Movements, habitat use and feeding success of cultural clans of South Pacific sperm whales.

H Whitehead, Luke Edward Rendell

Research output: Contribution to journalArticlepeer-review

76 Citations (Scopus)

Abstract

1. The population of sperm whales (Physeter macrocephalus) in the South Pacific is divided into at least five sympatric vocal clans that almost certainly reflect cultural variation.

2. We investigated differences in movements and feeding success of groups from different clans off the Galapagos Islands and northern Chile, using data from 87 days spent tracking groups of known clan.

3.Groups from different clans showed different use of habitat and movement patterns. Off the Galapagos Islands, 'Plus-one' clan groups moved in relatively straight lines while 'Regular' clan groups had more convoluted tracks and a more inshore distribution, patterns which were consistent across years.

4. Groups from different clans had different defecation rates, indicating between-clan variation in feeding success. Off the Galapagos Islands, 'Plus-one' clan groups were more successful in the depauperate ENSO ('El Nino/Southern Oscillation') conditions of 1987. However, in the cooler conditions of 1989, groups of the 'Regular' clan had much higher feeding success than those of the 'Plus-one' clan.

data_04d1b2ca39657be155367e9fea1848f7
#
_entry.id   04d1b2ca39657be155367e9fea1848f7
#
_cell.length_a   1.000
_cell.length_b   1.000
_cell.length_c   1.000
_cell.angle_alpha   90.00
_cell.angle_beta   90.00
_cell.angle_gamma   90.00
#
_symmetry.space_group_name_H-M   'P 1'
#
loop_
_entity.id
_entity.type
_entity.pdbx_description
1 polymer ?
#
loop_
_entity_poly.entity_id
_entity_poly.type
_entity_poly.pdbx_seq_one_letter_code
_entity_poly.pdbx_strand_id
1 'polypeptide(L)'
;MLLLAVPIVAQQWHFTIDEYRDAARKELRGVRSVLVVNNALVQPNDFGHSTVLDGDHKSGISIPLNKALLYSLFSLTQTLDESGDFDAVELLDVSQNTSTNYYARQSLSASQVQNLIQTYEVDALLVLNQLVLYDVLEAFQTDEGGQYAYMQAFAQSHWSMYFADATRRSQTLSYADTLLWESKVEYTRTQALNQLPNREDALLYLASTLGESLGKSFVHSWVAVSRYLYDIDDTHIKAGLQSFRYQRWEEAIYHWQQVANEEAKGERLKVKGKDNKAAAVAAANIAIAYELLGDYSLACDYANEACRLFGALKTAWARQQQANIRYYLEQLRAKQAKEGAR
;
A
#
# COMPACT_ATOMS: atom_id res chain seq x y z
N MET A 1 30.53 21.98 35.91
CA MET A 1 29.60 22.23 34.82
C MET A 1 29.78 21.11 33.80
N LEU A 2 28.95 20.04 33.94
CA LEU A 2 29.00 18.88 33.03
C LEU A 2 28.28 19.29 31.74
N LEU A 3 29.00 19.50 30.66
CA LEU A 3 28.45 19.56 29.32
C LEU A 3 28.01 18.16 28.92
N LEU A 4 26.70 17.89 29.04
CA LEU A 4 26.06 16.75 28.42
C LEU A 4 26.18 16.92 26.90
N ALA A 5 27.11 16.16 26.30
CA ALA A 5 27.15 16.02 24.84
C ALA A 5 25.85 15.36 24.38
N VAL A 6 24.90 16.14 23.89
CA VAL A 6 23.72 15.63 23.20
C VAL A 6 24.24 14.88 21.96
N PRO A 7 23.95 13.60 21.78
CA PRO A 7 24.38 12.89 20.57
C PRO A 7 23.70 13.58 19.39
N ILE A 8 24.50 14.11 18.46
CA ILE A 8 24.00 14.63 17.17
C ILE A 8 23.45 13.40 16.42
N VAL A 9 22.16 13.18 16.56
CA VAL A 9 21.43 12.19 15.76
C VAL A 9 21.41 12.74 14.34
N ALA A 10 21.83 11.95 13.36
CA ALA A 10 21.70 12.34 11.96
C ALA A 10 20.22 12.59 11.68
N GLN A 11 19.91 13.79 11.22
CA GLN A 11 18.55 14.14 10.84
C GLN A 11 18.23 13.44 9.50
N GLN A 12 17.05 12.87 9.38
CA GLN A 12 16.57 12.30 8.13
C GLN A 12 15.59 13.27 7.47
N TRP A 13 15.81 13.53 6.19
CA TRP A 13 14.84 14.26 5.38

5. Thus we suggest that cultural inheritance in sperm whales incorporates foraging strategy as well as vocal patterns, and that clan membership has fitness consequences.

6. That clans seem differentially affected by altered climate conditions has implications for the effects of global warming on sperm whales.

7. The results also support the hypothesis that culturally determined differences in fitness may have affected genetic evolution through the process of cultural hitchhiking.

Original languageEnglish
Pages (from-to)190-196
Number of pages7
JournalJournal of Animal Ecology
Volume73
Publication statusPublished - Jan 2004

Keywords

  • Chile
  • cultural hitchhiking
  • ENSO
  • Galapagos
  • Physeter
  • PHYSETER-MACROCEPHALUS
  • PATTERNS
  • SELECTION
  • DIVERSITY
  • TIME

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